Service Styles

There is so much more available to today’s host at a catered event.  While in the past it was typically a choice between a buffet or seated meal, there are many more choices available to today’s client.

The style of service will have a significant impact on the tone of the event, the formality, or informality; the ability of the guests to move around a lot or spend more time at their table.  It also has a considerable impact on the overall cost of the event as well.  Essentially, the smaller the presentation of each menu item, the larger the overall cost.  For example, some clients prefer an event that provides all tray passed hors d’oeuvre, enough to replace a meal for their guests.  This may necessitate 12 – 15 individual, hand made items per guest, as opposed to providing a few hor d’oeuvre, and then a traditional appetizer and entrée.  This is typically the most expensive style of service.

There are pro’s and con’s of each style.  Our event planners will work with you to determine what is the best match for you, taking into consideration all of the factors above as well as the unique features of your event location that may have an impact on your choice.

Stationary Display

Typically presented on a centrally located table, the stationary display is an attractive culinary arrangement for your guests to choose from at their leisure.  Unobtrusive and simple, it works well for a small group, or combined with tray-passed, for a larger group or extended cocktail event.

Tray-Passed

A convenient bite passed to your guests by our staff.  Perfect for warm hors d’oeuvre and detailed presentations, this style of service works well at mingling events.  Tray-passing is a nice way to welcome guests, or to thank them with a sweet send-off.  All of La Cuisine’s tray passed items are small, not larger than two bites.  They are beautifully presented on thematically garnished trays by knowledgeable staff.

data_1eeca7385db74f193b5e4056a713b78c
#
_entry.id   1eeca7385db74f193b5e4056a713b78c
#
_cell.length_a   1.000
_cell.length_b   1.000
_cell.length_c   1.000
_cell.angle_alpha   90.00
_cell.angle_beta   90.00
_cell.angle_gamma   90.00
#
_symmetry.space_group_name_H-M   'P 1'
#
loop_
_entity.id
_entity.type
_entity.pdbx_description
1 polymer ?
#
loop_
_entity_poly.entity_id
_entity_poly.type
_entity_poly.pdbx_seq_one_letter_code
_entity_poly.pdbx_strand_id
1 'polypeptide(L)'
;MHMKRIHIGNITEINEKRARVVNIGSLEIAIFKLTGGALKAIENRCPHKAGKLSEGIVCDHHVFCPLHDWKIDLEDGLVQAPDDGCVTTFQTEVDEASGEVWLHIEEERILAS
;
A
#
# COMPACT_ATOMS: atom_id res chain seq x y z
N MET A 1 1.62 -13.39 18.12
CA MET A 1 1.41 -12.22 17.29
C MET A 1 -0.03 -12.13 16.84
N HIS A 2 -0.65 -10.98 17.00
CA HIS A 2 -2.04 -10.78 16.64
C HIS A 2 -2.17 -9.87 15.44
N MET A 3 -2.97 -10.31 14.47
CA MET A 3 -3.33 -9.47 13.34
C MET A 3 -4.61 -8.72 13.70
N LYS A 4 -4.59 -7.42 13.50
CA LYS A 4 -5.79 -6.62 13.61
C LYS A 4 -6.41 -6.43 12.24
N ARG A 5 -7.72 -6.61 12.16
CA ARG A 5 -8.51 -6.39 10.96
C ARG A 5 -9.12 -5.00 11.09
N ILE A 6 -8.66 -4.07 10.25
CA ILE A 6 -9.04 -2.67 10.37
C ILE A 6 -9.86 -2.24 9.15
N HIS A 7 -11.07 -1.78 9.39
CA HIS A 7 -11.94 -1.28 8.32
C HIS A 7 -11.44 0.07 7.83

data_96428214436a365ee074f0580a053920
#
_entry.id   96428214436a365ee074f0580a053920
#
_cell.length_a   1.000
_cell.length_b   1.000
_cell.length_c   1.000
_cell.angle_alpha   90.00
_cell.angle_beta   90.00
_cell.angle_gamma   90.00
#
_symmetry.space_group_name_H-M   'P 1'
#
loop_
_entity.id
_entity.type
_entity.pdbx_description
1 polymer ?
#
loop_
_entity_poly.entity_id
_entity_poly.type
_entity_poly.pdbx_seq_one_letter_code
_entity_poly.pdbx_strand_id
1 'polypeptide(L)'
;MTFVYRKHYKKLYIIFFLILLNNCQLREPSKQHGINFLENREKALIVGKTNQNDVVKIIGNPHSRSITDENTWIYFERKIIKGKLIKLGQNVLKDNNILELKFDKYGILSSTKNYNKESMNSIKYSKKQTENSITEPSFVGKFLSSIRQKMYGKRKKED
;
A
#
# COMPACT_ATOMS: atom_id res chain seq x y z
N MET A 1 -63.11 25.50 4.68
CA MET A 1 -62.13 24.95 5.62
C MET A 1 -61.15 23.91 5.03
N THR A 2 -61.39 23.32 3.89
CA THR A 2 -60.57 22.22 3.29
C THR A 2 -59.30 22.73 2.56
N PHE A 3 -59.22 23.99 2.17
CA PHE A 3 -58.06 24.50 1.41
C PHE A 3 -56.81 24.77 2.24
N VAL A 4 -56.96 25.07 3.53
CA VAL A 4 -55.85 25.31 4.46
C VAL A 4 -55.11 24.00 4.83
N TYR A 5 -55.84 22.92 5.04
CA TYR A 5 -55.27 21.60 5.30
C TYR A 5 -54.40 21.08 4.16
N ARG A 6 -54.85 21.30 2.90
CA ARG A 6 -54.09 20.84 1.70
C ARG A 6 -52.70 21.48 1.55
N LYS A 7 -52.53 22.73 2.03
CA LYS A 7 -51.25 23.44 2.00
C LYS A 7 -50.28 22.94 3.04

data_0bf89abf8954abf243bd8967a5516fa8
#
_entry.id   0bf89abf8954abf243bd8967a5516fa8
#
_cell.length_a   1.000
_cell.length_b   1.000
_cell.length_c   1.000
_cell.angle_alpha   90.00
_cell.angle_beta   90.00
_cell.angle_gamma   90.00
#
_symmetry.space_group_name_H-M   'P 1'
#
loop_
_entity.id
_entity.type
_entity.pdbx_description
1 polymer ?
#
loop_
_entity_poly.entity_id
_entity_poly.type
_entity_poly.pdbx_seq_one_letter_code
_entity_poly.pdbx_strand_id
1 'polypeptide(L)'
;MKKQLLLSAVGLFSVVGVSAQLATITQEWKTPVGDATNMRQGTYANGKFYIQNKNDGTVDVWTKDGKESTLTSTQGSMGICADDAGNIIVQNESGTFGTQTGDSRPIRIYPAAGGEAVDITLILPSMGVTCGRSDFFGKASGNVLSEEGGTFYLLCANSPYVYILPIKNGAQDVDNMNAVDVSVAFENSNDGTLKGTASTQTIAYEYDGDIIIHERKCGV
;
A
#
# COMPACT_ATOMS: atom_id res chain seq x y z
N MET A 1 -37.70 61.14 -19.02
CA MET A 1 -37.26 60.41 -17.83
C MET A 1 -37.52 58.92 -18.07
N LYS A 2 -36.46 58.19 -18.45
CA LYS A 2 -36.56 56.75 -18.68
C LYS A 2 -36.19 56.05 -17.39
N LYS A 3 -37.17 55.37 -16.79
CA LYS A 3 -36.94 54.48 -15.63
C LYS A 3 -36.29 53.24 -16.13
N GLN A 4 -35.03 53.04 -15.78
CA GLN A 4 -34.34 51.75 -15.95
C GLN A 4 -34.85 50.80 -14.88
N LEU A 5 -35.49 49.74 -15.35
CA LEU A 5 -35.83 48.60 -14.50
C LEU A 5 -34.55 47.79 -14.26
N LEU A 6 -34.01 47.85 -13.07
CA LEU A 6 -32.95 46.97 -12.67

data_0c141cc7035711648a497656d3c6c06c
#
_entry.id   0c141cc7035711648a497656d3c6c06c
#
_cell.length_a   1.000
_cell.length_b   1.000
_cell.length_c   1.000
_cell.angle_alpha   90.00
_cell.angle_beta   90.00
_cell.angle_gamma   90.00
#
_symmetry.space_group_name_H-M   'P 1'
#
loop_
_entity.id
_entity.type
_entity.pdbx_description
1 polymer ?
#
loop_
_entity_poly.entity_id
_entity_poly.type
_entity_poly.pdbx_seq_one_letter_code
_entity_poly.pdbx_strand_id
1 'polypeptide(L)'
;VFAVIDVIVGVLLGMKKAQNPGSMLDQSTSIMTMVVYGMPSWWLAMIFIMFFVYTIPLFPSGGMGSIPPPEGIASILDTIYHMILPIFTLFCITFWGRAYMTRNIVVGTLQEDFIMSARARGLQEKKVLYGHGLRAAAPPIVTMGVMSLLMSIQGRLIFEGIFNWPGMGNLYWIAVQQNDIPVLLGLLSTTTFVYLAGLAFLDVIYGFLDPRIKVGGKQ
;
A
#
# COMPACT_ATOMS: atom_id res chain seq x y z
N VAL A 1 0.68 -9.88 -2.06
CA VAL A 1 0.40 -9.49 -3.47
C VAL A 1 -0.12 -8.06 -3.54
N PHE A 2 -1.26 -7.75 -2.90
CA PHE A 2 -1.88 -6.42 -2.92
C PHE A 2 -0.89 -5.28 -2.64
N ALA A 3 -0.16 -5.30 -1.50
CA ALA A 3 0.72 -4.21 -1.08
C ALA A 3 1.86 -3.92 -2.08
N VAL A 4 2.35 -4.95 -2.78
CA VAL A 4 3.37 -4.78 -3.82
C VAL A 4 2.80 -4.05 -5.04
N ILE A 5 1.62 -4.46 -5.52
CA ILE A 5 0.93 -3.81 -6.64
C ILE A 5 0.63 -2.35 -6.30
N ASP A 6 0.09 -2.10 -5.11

Stations

Chef and wait staff – attended food stations prepare plates to order and present them to your guests.  This versatile style affords a personalized service while maximizing the social energy and movement of the group.  Additionally, the station setup allows us to control food quantity and presentation in a comfortable way.

Passed Plates

A unique style of culinary service, passed plates combine the strengths of both tray -passing and station service.  Plates are created in the kitchen and waiter – passed, requiring no set-up in the event space and allowing guests to enjoy a small plate wherever they are sitting, lounging or standing.

 Buffet

The simplest style of service, a single buffet works best for a small, casual gathering.  The buffet is a simple and attractive display.  However, we would caution that this style of service tends to require more food than needed to assure a bountiful look.  You might consider a station or passed plate approach instead.

Family Style Service

Back to the table with family entertaining.  Waiters bring platters of hot-from-the-oven foods and place them on the table for the guests to share.  This is a perfect choice for a more casual and familiar get-to-know-you style of interactive “Family” style entertaining.  We are seeing a resurgence in this style of service coupled with the use of longer tables seating 10 – 30 guests.  The passing of platters back and forth creates a truly festive, convivial focal point.

Seated

Classic and elegant, this is the most labor-driven style of culinary service.  Courses are prepared and plated in the kitchen, then delivered to each of your seated guests by a coordinated team of waiters.  Seated service is very personal, making it a favorite for more formal affairs.  You can either select a single option for all of your guests, ask them to make a choice of 2-3 items at the time they RSVP, or the most luxurious option is to provide printed menus on the table allowing guests to choose their dinner as they would in a restaurant.

Seated/ Stations     

This style of service combines a served first course, then station service, which offers the guests more variety and then finishes with a served dessert or a cheese course and then dessert.